Toro Y Moy with Unknown Mortal Orchestra and Bass Drum of Death

Returning back to Fitzgerald’s was an experience which personally shook me a bit because the last time I was there was to see White Lies. It rained harshly on Sunday making the hopes for attendance of the show not appear in its favor, but after a while it the rain ended making way for an audience to attend. Being at Fitz, there is the expectation of a cheap show in a semi run down venue, which at times seems like the ideal place to be. The lighting is minimal and the actual main stage, is located upstairs, gives the reminder of the older 70’s and 80’s venues. A worn down and antique of a candelabra hung from the middle of the ceiling covered in spider webs began dimming. With that the background music seized to play and the opening band came on stage.

Bass Drum of Death though giving the heavy metal impression is actually more of a pop punk band. They have the common attributes of that genre with repetitive drum beats and a lack of changing in chords in the main guitar. The three piece band composed of fairly young musicians mainly abused the repetition of its rhythm, which did carry the songs through, but only barley. At first fans of this genre admired the band and moved along to the beats, but after a while they grew weary of the similar style, which is when the band changed its chords a bit but still kept repeating those chords until the crowd grew impatient again. Though the music is senseless, it is senseless in a way that can make you tap your foot for a bit and entertain you for a few beats, but other than a few beats, it was too repetitive and lacked the experience and tone to compete in a higher circle of music.

Unknown Mortal Orchestra is another three piece band, this time with the band being from New Zealand, they played in a style which is contrary to that of the opening act. They had no one specific genre, pleasing everyone in the audience at least once. They jumped from shoe-gazer to indie, to pop, to punk, to rock and did it in a way that made it not sound too out of place when they switched genres. In the end though genres exist only to be able to catalog albums at stores, and it should be solely about the music, but let us save that discussion for another blog. Though they sound very well founded and have great music, their lyrics have no meaning, which in this instance works because their music is made to be catchy. The rhythm and the bass of the band were propelling and did not just make the song flow but it made it transition well with the next song and complete the song they were currently playing. It sounded will live and listening to their album does not justify their actual performance. The album is mellower than the actual bands live performance, and lacks the charisma and energy that they present when on stage.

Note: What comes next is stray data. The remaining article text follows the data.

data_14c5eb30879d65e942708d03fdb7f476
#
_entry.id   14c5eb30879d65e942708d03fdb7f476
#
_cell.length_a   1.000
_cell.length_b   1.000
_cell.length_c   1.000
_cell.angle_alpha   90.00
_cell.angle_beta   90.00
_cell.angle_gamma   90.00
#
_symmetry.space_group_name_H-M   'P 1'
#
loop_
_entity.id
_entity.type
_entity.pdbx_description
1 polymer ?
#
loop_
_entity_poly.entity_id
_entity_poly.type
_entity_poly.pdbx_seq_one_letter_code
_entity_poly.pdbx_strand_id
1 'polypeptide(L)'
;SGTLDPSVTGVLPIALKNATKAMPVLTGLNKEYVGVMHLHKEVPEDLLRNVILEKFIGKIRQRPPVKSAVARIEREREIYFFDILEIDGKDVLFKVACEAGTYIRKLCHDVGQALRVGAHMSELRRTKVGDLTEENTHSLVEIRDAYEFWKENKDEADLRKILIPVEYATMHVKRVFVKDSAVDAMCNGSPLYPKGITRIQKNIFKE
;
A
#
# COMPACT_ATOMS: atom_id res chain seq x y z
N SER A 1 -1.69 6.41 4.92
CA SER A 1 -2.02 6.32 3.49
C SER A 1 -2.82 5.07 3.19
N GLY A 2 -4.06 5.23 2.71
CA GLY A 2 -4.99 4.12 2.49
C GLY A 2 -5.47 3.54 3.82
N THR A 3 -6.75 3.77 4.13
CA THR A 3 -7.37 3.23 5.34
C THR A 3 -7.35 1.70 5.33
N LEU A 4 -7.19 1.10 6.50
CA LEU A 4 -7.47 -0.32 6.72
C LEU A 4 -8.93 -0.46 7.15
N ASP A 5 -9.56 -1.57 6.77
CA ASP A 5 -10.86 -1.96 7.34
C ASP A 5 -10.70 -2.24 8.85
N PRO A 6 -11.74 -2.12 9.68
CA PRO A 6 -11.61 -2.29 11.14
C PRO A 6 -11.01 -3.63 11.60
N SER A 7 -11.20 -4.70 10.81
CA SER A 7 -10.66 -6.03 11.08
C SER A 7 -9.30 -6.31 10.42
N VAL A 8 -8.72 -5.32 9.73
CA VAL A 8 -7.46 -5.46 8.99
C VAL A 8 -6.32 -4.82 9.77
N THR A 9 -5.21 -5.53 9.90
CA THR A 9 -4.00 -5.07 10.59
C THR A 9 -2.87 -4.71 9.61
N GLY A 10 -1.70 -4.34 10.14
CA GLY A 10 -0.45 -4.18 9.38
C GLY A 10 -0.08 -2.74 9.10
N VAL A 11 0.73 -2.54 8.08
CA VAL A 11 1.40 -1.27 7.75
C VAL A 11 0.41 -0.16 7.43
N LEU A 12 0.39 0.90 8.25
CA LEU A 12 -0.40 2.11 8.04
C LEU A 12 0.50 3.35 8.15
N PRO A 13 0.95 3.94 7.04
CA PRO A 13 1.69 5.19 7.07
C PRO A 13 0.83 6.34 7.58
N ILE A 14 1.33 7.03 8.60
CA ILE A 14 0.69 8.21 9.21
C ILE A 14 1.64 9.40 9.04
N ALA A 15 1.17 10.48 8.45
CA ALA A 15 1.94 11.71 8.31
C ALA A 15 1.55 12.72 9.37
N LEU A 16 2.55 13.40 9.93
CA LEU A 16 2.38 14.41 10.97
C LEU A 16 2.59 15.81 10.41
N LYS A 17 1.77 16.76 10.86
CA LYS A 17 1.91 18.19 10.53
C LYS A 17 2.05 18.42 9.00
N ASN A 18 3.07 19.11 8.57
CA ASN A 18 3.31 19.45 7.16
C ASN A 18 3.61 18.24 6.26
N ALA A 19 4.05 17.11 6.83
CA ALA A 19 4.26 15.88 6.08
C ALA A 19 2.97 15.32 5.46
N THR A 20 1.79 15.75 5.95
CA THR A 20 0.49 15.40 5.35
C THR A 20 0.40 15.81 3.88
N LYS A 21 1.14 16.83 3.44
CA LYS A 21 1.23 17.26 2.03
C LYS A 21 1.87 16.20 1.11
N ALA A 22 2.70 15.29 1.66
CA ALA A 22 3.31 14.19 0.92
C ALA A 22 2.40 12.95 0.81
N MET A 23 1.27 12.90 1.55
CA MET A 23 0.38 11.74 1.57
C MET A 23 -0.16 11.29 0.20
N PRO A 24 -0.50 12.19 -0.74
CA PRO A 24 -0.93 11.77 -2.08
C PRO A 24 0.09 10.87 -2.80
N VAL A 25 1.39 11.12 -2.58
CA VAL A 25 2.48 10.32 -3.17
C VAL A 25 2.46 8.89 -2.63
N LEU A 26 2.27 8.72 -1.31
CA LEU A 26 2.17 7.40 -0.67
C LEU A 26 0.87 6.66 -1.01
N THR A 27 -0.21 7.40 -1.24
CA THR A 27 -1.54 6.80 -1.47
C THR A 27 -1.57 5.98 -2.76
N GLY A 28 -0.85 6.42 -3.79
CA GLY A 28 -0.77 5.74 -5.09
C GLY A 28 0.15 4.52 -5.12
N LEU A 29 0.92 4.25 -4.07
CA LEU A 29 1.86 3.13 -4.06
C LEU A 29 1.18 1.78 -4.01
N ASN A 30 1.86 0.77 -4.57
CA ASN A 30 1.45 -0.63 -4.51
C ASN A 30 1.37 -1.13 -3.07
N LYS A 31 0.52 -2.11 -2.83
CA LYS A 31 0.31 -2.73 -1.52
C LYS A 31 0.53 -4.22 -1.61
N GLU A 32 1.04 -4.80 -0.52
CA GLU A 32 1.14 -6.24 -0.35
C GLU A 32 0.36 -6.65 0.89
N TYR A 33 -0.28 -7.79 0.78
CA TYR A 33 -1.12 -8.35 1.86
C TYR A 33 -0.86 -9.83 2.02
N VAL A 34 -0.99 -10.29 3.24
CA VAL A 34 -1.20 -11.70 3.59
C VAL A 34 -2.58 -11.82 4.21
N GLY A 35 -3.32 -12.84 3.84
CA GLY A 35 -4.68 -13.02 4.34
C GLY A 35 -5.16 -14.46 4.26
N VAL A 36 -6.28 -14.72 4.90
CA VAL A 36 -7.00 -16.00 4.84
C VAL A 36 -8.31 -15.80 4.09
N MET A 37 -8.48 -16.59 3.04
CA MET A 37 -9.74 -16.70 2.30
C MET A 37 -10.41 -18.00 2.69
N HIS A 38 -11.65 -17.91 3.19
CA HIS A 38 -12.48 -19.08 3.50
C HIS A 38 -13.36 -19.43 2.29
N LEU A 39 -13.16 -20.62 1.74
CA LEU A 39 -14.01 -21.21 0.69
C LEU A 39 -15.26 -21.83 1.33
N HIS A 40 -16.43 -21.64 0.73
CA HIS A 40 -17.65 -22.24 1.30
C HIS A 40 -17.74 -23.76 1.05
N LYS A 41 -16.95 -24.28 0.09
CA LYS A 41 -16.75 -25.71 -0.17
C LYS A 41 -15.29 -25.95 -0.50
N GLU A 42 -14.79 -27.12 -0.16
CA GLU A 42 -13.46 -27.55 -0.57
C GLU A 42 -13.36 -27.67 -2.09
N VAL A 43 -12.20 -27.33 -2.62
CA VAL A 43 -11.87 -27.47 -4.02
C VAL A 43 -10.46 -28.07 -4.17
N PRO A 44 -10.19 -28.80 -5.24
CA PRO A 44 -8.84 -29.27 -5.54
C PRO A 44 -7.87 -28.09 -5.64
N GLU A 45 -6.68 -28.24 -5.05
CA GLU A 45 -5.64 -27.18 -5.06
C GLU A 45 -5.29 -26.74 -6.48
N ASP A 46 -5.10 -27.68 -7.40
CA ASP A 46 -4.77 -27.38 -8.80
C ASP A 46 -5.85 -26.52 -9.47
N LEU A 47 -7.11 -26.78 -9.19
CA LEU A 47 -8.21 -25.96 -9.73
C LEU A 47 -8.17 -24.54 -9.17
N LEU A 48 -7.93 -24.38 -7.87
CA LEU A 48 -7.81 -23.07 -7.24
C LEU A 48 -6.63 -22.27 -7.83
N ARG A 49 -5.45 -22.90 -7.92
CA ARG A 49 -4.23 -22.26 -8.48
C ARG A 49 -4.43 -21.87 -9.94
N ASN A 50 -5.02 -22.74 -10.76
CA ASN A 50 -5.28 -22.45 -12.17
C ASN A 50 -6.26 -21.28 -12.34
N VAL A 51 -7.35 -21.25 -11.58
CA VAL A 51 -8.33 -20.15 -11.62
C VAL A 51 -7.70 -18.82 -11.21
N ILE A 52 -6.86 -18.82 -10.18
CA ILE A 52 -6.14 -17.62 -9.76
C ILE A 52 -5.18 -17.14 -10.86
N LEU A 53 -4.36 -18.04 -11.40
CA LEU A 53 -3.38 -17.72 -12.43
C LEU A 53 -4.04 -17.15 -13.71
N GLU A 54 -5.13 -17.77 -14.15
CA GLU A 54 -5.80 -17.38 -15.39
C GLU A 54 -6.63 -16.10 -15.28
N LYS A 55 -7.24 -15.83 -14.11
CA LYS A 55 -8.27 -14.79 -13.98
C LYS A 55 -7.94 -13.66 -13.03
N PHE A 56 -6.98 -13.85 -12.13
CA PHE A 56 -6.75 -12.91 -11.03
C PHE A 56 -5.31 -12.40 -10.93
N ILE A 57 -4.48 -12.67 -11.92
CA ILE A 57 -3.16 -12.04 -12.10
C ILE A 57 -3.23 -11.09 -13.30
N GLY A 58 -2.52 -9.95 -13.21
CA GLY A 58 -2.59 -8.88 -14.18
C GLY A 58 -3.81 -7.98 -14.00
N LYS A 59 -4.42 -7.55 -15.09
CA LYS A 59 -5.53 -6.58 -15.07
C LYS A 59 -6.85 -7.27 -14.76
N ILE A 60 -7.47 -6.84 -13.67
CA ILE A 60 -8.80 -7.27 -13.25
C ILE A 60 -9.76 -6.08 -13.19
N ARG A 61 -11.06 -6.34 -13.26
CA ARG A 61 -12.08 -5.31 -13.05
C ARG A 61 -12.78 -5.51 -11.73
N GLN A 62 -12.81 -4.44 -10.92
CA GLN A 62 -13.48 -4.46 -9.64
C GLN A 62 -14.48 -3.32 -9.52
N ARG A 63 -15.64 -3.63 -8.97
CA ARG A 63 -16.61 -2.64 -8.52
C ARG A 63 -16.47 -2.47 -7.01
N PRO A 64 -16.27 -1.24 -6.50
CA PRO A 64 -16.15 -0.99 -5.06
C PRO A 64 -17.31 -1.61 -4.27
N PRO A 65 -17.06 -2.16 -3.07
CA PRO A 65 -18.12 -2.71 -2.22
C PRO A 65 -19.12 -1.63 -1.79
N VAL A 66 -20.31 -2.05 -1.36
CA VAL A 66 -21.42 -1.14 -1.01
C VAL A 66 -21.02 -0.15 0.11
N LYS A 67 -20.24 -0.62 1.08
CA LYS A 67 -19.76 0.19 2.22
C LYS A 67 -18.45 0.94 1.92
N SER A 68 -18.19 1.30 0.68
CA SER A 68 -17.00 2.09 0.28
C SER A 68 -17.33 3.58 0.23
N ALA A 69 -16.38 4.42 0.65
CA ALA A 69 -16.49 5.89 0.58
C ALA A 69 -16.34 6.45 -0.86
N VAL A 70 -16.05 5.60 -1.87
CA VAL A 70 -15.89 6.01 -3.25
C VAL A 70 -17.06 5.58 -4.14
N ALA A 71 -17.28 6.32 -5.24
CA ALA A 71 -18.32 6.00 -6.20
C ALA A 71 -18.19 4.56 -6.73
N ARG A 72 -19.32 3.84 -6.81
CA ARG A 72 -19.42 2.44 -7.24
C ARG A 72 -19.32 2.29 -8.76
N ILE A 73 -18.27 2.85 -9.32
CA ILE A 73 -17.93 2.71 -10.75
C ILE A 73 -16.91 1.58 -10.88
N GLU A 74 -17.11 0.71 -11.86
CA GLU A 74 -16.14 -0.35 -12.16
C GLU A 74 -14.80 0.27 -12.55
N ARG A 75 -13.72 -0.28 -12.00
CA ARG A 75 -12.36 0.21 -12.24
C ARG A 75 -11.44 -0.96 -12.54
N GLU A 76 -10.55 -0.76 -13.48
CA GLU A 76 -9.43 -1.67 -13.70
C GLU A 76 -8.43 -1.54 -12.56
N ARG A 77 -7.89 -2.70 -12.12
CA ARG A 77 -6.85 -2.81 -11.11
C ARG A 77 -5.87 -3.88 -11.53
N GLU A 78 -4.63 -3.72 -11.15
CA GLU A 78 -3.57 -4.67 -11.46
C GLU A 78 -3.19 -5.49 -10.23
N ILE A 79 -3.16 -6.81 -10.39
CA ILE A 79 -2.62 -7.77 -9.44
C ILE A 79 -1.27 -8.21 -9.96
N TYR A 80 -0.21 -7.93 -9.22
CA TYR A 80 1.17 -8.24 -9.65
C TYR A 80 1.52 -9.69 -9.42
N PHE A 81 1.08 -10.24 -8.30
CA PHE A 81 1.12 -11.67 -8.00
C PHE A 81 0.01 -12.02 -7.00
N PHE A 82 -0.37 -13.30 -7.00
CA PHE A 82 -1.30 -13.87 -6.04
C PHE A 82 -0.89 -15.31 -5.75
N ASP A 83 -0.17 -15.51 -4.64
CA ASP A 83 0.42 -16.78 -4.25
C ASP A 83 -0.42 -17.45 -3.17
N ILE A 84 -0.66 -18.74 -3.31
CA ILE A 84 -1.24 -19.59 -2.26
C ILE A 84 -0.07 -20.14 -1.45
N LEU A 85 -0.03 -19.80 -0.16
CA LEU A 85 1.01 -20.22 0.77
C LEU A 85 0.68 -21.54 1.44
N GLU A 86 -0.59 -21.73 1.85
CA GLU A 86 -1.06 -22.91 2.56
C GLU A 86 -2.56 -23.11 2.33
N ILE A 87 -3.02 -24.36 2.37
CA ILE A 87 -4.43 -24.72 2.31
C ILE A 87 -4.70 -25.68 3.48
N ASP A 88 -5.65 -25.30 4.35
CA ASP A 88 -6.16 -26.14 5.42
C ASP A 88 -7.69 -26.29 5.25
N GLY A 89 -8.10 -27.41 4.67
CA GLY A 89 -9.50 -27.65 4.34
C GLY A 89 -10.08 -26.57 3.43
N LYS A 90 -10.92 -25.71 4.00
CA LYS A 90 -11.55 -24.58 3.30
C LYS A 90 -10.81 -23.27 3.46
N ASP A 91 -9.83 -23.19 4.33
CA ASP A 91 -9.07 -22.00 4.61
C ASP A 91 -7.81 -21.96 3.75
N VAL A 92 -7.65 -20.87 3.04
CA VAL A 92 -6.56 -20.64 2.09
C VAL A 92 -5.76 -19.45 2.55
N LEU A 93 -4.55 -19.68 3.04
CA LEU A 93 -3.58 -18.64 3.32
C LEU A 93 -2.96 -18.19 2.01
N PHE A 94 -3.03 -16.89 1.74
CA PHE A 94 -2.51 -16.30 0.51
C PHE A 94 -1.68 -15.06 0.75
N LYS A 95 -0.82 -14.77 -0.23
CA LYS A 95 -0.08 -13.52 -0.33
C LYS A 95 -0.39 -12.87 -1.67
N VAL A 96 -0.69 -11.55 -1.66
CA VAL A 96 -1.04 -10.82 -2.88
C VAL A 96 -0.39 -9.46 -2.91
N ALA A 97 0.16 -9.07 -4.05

Toro Y Moi, a group from South Carolina, has a distinct sound which has no one genre specifically. If you listen carefully throughout their albums, there are miniscule glimpses into influences, but not one outweighs the other, giving the perfect balance to their recordings.  With them having canceled their appearance at Fitz earlier this year, the fans were excited and anxious for the band to play. As the instruments began to play bodies began moving almost instantaneously. The songs were mainly from their new album, “Underneath the Pine,” which is not my personally preferred album. With the expectation of hearing mainly, “Cause of This,” which is the group’s first album I felt a bit cheated when the majority of the songs were not from this album. Aside from the fact that my prefer songs were not played, the show made everyone dance and move to the jazzy scene that the mix of the synth, bass, and drums created for the listeners. There was no lack of enthusiasm at any point from neither the band nor the crowd making the scene that much better and profound to the mixes and rhythm the band produced.  The set list was well organized giving the true fans exactly what they wanted whilst promoting their new album to the people who attended merely checking out the band. While the band played the projector ran a red background which looked like a lava lamp making the music resonate more of that seventies and eighties feel to it.

Overall the music was great from the headliners as well as from one of the opening bands. This group is not one in which you should pine and follow to an obsessive amount, but they are definitely worth seeing live. Their music and their performance does reflect on what feelings they are trying to portray, whether it be calm and relaxing or upbeat and groovy, they know how to control and move the audience while keeping their composure.

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